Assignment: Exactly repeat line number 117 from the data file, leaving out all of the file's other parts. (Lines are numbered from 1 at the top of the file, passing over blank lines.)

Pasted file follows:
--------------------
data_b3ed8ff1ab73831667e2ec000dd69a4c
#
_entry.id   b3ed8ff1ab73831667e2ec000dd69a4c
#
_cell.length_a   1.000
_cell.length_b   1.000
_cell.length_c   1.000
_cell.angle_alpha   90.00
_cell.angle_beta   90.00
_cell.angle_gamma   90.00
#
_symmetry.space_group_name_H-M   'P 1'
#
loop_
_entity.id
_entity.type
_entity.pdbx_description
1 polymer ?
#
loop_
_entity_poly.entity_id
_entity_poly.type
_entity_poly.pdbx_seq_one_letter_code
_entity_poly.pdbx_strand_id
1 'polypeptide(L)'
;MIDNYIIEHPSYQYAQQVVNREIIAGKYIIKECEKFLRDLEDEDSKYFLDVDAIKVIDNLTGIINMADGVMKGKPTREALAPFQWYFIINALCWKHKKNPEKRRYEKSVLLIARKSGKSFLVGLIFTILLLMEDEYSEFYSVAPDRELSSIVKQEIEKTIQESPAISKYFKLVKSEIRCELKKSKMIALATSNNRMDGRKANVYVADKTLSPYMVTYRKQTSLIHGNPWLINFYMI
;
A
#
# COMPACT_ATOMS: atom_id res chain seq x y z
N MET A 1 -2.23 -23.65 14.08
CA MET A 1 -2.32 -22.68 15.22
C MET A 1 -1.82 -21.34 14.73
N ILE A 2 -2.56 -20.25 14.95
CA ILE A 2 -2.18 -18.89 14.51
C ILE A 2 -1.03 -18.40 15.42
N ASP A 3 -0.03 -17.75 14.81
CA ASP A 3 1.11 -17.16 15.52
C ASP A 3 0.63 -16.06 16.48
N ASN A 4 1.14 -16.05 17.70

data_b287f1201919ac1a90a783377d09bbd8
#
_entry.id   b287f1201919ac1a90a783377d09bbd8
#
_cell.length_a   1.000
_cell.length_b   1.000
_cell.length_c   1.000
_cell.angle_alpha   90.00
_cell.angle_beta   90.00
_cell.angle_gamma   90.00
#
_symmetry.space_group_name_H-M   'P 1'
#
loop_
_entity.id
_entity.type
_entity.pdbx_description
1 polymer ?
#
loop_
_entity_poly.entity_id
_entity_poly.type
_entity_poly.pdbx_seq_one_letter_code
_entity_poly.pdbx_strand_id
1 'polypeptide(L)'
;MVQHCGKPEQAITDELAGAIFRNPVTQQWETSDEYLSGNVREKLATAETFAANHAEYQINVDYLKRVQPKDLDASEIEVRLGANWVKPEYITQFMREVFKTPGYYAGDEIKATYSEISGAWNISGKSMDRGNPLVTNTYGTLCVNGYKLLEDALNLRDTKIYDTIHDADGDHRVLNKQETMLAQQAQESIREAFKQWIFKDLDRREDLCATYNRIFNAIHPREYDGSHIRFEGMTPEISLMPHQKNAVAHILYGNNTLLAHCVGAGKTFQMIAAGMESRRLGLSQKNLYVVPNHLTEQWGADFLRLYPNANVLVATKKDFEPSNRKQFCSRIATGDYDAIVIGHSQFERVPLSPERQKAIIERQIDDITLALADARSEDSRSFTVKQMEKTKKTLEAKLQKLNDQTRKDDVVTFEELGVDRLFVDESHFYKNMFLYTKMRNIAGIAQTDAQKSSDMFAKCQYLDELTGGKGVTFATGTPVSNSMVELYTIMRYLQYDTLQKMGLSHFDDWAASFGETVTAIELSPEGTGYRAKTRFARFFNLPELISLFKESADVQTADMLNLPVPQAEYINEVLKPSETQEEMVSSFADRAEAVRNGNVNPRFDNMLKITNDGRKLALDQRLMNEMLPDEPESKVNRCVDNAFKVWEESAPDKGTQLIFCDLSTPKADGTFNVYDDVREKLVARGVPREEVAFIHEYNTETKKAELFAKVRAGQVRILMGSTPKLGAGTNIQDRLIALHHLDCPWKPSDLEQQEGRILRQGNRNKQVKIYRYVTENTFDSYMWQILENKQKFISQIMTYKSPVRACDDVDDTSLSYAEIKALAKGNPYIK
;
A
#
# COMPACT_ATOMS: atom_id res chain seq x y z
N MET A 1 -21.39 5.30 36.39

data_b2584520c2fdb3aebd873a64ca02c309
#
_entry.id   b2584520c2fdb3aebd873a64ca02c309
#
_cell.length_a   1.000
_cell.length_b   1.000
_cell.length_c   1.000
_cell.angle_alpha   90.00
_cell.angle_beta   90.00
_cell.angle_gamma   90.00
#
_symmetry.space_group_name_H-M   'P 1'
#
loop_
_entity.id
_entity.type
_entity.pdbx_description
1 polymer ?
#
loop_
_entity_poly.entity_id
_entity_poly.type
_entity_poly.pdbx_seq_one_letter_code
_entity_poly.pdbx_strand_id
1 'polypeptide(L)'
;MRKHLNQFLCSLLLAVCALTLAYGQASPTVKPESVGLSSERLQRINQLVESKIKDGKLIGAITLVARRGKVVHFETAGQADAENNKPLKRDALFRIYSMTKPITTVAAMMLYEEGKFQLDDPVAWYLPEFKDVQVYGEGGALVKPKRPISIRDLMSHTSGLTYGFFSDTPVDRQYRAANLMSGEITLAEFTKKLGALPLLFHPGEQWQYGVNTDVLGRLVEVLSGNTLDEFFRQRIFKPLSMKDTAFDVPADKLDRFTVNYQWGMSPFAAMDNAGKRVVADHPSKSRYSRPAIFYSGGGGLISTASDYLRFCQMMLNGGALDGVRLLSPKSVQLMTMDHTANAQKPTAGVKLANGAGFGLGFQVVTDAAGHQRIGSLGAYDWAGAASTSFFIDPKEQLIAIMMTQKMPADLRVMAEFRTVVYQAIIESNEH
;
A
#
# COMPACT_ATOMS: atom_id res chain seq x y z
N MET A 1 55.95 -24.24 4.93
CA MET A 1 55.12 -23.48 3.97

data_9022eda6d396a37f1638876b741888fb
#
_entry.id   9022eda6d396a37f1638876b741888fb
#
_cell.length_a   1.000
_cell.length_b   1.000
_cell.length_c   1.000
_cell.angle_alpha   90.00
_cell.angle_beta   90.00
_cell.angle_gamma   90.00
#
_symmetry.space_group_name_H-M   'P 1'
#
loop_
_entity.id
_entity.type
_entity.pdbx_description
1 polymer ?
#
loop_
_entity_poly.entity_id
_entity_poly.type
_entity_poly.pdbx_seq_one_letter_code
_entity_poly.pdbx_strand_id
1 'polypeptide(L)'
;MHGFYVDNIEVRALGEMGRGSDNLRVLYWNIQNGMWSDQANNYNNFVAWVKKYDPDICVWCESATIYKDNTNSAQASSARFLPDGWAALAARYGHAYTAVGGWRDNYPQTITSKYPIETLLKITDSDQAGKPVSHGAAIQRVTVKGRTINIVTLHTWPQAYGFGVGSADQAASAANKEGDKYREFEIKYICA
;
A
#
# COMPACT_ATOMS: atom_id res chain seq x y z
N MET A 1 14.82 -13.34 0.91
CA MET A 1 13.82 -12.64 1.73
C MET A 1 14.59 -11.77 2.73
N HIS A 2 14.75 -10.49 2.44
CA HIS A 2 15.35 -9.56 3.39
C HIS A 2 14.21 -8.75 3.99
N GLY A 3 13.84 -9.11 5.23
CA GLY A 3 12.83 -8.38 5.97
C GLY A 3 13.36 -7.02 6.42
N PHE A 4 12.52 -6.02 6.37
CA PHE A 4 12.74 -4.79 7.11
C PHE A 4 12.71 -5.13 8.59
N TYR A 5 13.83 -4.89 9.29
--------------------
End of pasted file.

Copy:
loop_